- Hardcover: 368 pages
- Publisher: Farrar, Straus and Giroux; 1 edition (June 5, 2012)
- Language: English
- ISBN-10: 9780374143466
- ISBN-13: 978-0374143466
- ASIN: 0374143463
- Product Dimensions: 6.5 x 1.2 x 9.3 inches
- Shipping Weight: 1.3 pounds (View shipping rates and policies)
- Average Customer Review: 3.8 out of 5 stars See all reviews (60 customer reviews)
- Amazon Best Sellers Rank: #642,333 in Books (See Top 100 in Books)
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The Dream of the Celt: A Novel Hardcover – June 5, 2012
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“In the star-studded world of the Latin American novel, Mario Vargas Llosa is a supernova.” ―Raymond Sokolov, The Wall Street Journal on Mario Vargas Llosa
“Vargas Llosa speaks in his own voice, sees through his own eyes. His vision is unique. His genius is unmistakable.” ―Eugenia Thornton, The Plain Dealer (Cleveland) on Mario Vargas Llosa
“The bold, dynamic and endlessly productive imagination of the Peruvian novelist Mario Vargas Llosa, one of the writing giants of our time, is something truly to be admired . . . As with any great writer, [he] makes us see clearly what we have been looking at all the while but never noticed.” ―Alan Cheuse, San Francisco Chronicle on Mario Vargas Llosa
“Generous in friendship, unfailingly curious about the world at large, tireless in his quest to probe the nature of the human animal, [Vargas Llosa] is a model writer for our times.” ―Marie Arana, The Washington Post on Mario Vargas Llosa
“[Vargas Llosa] is a worldly writer in the best sense of the word: intelligent, urbane, well-traveled, well-informed, cosmopolitan, free-thinking and free-speaking.” ―Merle Rubin, Los Angeles Times on Mario Vargas Llosa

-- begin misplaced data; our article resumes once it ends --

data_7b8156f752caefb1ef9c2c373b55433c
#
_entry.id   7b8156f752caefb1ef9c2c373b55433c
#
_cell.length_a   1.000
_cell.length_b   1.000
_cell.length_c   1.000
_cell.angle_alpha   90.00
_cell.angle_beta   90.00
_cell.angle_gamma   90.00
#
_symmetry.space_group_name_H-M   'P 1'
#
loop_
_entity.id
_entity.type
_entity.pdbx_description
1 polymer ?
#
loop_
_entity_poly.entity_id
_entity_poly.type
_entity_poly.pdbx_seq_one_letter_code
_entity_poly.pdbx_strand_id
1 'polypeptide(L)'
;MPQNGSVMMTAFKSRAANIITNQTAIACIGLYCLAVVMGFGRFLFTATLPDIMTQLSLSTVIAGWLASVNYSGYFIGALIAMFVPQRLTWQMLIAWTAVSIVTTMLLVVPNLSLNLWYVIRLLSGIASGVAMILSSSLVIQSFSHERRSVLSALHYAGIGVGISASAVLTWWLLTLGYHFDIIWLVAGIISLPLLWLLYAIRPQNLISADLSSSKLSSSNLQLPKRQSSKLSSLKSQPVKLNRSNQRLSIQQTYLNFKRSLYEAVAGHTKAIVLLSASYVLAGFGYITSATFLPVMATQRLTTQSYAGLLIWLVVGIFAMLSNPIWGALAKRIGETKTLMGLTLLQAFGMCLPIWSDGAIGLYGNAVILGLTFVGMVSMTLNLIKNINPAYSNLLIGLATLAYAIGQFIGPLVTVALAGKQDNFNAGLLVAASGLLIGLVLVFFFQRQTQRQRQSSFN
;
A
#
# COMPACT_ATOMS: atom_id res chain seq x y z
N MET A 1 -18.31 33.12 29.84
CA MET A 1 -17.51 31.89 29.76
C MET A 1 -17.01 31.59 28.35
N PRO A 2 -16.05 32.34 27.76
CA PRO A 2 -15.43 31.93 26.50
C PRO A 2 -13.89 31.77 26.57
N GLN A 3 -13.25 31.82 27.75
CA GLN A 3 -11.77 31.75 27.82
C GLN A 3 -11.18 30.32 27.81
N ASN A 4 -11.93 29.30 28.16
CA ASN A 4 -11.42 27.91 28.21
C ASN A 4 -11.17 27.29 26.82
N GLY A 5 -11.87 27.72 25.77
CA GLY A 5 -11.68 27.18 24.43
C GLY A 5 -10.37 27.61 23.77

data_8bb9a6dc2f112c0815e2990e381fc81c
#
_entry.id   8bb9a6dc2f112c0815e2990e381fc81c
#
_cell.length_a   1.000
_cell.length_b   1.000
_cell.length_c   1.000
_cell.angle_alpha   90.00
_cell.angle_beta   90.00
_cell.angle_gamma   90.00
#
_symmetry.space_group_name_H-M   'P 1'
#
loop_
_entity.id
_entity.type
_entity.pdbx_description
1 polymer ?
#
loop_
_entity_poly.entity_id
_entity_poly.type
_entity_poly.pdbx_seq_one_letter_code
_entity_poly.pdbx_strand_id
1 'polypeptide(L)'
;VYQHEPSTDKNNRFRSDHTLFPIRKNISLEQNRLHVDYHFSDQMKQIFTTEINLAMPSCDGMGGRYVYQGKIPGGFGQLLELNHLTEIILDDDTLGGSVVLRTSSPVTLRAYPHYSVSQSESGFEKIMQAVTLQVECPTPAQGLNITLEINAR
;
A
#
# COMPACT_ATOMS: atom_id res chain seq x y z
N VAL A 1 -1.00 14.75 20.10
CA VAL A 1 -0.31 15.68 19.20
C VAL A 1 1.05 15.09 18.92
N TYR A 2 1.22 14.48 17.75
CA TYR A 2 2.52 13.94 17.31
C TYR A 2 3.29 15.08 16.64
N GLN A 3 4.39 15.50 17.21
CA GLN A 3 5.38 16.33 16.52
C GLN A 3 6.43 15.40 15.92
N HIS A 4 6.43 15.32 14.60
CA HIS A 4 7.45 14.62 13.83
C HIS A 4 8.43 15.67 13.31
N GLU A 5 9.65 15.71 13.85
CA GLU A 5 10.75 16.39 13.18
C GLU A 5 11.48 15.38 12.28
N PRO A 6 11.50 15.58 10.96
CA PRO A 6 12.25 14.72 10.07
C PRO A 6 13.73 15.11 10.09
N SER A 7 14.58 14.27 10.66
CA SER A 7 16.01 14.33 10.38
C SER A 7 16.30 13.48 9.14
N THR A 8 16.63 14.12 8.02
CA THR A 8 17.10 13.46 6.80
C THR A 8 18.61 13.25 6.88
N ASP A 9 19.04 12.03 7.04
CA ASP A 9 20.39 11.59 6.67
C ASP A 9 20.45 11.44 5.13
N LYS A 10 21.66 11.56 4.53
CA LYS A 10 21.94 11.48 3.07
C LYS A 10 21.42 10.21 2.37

“Mario Vargas Llosa has long been a literary adventurer of the very first order . . . [He], I am convinced, can tell us stories about anything and make them dance to his inventive rhythms.” ―Lisa Appignanesi, The Independent on Mario Vargas Llosa
About the Author
Mario Vargas Llosa was awarded the Nobel Prize in Literature in 2010 "for his cartography of structures of power and his trenchant images of the individual's resistance, revolt, and defeat." Peru's foremost writer, he has been awarded the Cervantes Prize, the Spanish-speaking world's most distinguished literary honor, and the Jerusalem Prize. His many works include The Feast of the Goat, The Bad Girl, Aunt Julia and the Scriptwriter, The War of the End of the World, and The Storyteller. He lives in London.
Edith Grossman has translated the works of the Nobel laureates Mario Vargas Llosa and Gabriel García Márquez, among others. One of the most important translators of Latin American fiction, her version of Miguel de Cervantes's Don Quixote is considered to be the finest translation of the Spanish masterpiece in the English language.
Top Customer Reviews
The 2010 Nobel Prize committee praised Vargas Llosa "for his cartography of structures of power and for his trenchant images of the individual's resistance, revolt, and defeat." So you would think the story of Roger Casement could not have been better suited for his pen. Born in Ireland in 1864, he worked in various places in Africa before being appointed a British consul. Joseph Conrad credited Casement with opening his eyes to the colonial exploitation that he would feature in his HEART OF DARKNESS of 1902. In 1903, Casement made his own journey upriver, returning to write a report on human rights atrocities that would make him a household name in Britain.Read more ›